Are you drinking enough water?
Approximately 60% of a human’s body weight is composed of water. Depriving the body of the essential fluids that it needs can be detrimental to your overall health and well-being.
Why is water important?
Every system in your body needs water to survive. Not only do your liver and kidneys depend on water to do their job, but water flushes toxins from your organs, regulates your body temperature, acts as a shock absorber for your brain and spinal cord, carries nutrients to your cells, lubricates your joints and aids the digestion process. Although your body could last weeks without food, survival time is only 3-4 days without water.
How much water should you drink?
The standard guideline has always been 8 glasses of water per day but this depends on factors such as your gender, age, activity level, and what climate you live in. It is recommended for men to drink 14-16 cups, for women to drink 10-12 cups and for children and teens to drink 6-8 cups of fluid per day. A woman should increase her water intake if she’s pregnant or breastfeeding. You will also need to up your intake if you are outside on a hot day and are heavily perspiring, or if you come down with an illness and are vomiting, experiencing diarrhea, or running a fever. You naturally lose water every day through your breath, perspiration, urine and bowel movements so replenishing your fluids is essential.
How do you get enough fluids?
H2O can come from many sources but drinking water is the best source of getting the fluids that you need. Not an avid water drinker? Don’t worry. 20% of our water intake comes from solid foods and broth-based soup, tea, coffee and milk also count towards your daily fluid intake. Fruits and vegetables like cucumbers, bell peppers, radishes, tomatoes, cauliflower, spinach, starfruit, strawberries, broccoli, grapefruit, baby carrots, cantaloupe, watermelon, celery and iceberg lettuce are an effective source of hydration as they contain more than 90% water.
What is dehydration?
Dehydration means that more water is exiting your body than is entering it. If you don’t drink enough water throughout the day, you can become dehydrated.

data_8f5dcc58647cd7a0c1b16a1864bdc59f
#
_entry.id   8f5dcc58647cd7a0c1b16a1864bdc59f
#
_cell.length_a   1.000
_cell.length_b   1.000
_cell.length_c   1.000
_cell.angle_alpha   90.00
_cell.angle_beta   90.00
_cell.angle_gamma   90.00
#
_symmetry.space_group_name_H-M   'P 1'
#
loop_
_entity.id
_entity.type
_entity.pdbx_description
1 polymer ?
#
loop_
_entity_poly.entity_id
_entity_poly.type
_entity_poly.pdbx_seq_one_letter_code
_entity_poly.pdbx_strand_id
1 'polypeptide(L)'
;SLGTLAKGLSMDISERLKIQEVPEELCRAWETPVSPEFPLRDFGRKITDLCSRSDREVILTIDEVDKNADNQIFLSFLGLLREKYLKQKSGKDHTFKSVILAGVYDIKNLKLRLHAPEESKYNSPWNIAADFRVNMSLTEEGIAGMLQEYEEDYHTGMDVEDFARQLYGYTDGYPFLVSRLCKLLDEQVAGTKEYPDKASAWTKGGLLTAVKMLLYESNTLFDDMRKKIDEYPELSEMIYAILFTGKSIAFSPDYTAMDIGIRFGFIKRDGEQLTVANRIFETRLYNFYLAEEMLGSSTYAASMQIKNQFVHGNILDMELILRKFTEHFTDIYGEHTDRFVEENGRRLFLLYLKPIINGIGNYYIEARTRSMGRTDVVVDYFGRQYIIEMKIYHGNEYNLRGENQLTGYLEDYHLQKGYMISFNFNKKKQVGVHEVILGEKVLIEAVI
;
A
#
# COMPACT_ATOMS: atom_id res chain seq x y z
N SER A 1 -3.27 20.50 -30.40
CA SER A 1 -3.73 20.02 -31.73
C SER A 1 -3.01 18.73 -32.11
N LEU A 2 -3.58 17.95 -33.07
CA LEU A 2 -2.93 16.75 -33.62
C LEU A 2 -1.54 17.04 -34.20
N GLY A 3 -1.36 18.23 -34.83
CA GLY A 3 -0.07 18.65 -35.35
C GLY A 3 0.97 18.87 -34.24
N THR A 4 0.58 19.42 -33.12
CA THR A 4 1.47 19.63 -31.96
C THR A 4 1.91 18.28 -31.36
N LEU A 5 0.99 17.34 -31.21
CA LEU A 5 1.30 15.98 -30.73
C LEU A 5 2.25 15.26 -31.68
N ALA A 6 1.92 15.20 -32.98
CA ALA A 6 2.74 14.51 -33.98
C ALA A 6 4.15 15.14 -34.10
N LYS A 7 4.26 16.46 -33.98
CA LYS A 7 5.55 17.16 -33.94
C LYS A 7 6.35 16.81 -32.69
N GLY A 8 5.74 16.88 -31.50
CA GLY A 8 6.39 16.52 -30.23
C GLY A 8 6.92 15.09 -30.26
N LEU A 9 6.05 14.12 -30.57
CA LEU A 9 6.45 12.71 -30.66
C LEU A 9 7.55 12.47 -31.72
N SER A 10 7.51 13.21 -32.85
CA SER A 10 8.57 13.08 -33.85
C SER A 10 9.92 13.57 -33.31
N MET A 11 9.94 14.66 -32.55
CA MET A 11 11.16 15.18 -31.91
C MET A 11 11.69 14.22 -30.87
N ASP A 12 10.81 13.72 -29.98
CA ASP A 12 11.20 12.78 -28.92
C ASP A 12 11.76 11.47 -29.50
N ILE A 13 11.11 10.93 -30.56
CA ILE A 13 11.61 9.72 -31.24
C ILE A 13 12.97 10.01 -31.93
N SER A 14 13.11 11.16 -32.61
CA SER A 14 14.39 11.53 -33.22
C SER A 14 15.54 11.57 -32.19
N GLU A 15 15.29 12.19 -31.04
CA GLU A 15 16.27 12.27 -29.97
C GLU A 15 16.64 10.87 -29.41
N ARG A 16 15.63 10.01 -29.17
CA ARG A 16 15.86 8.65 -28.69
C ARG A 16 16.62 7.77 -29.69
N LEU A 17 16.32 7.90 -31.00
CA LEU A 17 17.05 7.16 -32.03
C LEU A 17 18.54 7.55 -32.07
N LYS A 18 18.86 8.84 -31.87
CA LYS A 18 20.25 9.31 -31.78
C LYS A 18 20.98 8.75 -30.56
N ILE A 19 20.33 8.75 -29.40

What are the signs of dehydration?
One of the best ways to see if you are dehydrated is to check the color of your urine in the morning. If your urine looks dark or more like apple juice than lemonade, you’re dehydrated. Your urine should be clear or light yellow.
Other effects of dehydration include:
- kidney stones
- weight gain (mistake thirst for hunger)
- decline in short-term memory and mental performance
- hard bowel movements
- muscle cramps
- heat stroke
- bladder infections
- dry skin
- weakened immune system
- less frequent urination
- extreme thirst
- migraines or headaches
- moodiness or anxiousness
- low quality of sleep
In infants and young children, signs of dehydration might appear as irritability or lethargy. You might notice a lack of tears when crying, a decrease in wet diapers, a dry mouth and tongue, or you might see that the soft spot on top of the head is shrinking.
Does drinking water affect my skin?
Your skin is your body’s largest and fastest-growing organ. Drinking water can give your skin a radiant and healthy glow and can improve complexion. Staying hydrated can also help conditions such as eczema and psoriasis. Dehydrated skin can become dry, tight and flaky. Dry skin has less resilience and is more prone to acne, wrinkles and fine lines.
Can you drink too much water?
If you are a healthy individual who has a normal diet and lifestyle, it would be rare to regularly consume too much water. If you have a condition such as heart disease or thyroid disease, experience kidney or liver issues, or take medications that make you retain water, you may need to limit your fluid intake, but it’s best to consult with your doctor before changing your regimen.
Everyone is at risk for dehydration and because water is such a vital part of the human body, it’s important to replace fluids throughout the day and pay attention to your body’s needs.